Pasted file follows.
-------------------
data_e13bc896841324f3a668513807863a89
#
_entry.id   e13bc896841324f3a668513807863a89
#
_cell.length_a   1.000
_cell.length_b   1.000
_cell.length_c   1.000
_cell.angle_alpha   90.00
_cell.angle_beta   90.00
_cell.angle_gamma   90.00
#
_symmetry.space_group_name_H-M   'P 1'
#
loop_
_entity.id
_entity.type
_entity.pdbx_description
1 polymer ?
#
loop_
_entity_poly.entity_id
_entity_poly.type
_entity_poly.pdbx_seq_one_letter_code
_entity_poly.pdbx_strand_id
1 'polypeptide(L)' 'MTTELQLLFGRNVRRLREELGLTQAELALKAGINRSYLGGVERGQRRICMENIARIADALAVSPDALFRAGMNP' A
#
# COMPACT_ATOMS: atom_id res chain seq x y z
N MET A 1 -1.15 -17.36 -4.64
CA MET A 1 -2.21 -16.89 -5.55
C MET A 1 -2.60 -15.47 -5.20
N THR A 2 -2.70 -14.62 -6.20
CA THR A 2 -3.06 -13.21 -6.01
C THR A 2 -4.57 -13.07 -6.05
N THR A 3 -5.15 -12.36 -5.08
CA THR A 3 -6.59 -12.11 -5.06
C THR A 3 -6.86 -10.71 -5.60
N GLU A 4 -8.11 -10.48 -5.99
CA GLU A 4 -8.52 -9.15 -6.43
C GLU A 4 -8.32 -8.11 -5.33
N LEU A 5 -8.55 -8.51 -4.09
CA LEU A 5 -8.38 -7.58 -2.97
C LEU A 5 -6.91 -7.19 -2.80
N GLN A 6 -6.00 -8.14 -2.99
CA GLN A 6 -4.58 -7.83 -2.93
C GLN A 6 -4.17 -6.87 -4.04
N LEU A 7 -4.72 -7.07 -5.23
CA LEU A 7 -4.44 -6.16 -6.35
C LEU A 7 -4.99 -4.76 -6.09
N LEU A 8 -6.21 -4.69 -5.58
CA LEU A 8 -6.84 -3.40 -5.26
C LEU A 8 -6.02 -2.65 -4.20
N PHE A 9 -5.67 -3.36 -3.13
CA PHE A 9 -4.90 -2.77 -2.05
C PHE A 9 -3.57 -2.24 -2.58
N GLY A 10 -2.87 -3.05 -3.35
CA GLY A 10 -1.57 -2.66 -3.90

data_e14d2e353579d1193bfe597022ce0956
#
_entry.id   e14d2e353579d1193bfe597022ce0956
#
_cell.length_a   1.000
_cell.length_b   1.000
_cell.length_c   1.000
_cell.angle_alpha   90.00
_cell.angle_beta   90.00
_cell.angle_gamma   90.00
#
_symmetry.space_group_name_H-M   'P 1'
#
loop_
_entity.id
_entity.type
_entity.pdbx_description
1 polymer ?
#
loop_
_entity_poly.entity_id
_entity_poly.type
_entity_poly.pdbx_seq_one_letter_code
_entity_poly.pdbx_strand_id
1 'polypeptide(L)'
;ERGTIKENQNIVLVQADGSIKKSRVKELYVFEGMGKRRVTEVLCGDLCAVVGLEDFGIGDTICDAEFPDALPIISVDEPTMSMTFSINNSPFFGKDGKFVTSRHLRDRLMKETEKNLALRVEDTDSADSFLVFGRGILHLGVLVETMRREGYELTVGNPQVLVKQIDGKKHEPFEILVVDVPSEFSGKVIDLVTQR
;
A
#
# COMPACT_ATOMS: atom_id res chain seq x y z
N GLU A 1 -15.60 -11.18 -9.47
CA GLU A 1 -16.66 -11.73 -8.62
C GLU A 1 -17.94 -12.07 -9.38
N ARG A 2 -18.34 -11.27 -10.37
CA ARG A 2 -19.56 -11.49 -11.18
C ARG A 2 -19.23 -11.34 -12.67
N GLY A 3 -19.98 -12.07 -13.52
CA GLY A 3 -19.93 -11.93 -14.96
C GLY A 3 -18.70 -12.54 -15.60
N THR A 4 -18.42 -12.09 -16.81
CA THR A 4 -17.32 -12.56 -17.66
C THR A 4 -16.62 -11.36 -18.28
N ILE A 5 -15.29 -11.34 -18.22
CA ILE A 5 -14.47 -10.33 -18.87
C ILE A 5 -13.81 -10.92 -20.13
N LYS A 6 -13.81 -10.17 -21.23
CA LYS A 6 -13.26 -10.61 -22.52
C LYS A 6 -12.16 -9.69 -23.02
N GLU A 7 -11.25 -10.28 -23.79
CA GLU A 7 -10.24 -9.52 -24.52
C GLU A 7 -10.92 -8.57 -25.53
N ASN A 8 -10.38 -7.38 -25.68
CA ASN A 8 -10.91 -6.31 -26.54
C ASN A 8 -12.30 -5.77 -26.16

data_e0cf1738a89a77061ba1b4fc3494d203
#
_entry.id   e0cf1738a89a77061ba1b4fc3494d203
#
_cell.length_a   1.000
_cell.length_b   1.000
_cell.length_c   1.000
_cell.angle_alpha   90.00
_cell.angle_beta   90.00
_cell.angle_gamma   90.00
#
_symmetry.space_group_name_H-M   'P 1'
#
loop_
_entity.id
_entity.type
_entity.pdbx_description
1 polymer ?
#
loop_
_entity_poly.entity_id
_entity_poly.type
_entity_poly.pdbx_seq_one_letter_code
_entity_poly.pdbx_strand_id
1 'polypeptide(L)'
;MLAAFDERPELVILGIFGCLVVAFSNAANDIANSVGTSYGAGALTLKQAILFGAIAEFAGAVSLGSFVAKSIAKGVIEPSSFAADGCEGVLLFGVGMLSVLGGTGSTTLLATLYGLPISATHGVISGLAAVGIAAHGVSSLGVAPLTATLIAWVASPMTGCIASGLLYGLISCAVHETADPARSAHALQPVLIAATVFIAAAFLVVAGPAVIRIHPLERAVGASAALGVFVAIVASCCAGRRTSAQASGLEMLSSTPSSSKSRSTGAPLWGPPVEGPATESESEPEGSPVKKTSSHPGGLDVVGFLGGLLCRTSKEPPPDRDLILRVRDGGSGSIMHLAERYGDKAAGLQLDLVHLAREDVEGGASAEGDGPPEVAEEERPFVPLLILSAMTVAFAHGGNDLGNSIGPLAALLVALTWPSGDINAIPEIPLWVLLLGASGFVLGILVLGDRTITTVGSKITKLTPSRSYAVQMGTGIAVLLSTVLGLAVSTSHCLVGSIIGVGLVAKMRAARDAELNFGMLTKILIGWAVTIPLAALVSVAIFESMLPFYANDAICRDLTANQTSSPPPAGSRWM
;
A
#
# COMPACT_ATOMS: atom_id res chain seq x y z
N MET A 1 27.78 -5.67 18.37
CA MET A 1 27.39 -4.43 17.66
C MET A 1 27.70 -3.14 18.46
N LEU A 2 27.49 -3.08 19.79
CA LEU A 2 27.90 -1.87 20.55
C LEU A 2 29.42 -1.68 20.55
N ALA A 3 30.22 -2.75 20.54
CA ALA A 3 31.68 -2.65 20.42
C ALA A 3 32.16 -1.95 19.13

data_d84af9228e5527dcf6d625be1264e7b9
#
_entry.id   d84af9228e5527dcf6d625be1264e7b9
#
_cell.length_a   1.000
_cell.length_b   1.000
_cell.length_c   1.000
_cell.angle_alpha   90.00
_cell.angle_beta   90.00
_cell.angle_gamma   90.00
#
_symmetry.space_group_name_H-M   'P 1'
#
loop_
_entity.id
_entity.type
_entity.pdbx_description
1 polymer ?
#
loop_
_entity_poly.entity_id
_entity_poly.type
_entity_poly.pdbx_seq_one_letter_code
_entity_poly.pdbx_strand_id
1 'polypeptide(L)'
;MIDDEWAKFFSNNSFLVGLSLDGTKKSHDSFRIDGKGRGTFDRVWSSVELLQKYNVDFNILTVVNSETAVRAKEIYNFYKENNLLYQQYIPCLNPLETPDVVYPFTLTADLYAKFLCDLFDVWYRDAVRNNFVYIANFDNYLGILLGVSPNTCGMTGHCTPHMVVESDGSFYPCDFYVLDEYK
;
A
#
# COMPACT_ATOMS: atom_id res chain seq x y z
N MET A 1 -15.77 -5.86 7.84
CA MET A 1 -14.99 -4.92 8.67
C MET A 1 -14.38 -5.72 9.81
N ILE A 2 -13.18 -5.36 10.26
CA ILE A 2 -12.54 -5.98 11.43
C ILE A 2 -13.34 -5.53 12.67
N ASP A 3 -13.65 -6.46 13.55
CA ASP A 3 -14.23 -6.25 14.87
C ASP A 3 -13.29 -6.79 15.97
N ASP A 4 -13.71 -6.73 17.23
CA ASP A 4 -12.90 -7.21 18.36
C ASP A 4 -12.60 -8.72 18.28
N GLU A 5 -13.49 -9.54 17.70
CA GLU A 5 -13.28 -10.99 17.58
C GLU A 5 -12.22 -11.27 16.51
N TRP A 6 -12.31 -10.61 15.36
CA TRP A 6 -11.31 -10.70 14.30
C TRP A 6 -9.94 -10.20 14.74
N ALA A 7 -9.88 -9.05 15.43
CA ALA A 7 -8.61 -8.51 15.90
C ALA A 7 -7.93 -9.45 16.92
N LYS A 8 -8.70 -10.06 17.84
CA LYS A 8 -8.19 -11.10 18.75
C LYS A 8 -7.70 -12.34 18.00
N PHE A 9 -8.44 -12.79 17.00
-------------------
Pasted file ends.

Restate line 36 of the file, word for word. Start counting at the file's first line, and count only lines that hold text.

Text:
C THR A 3 -6.86 -10.71 -5.60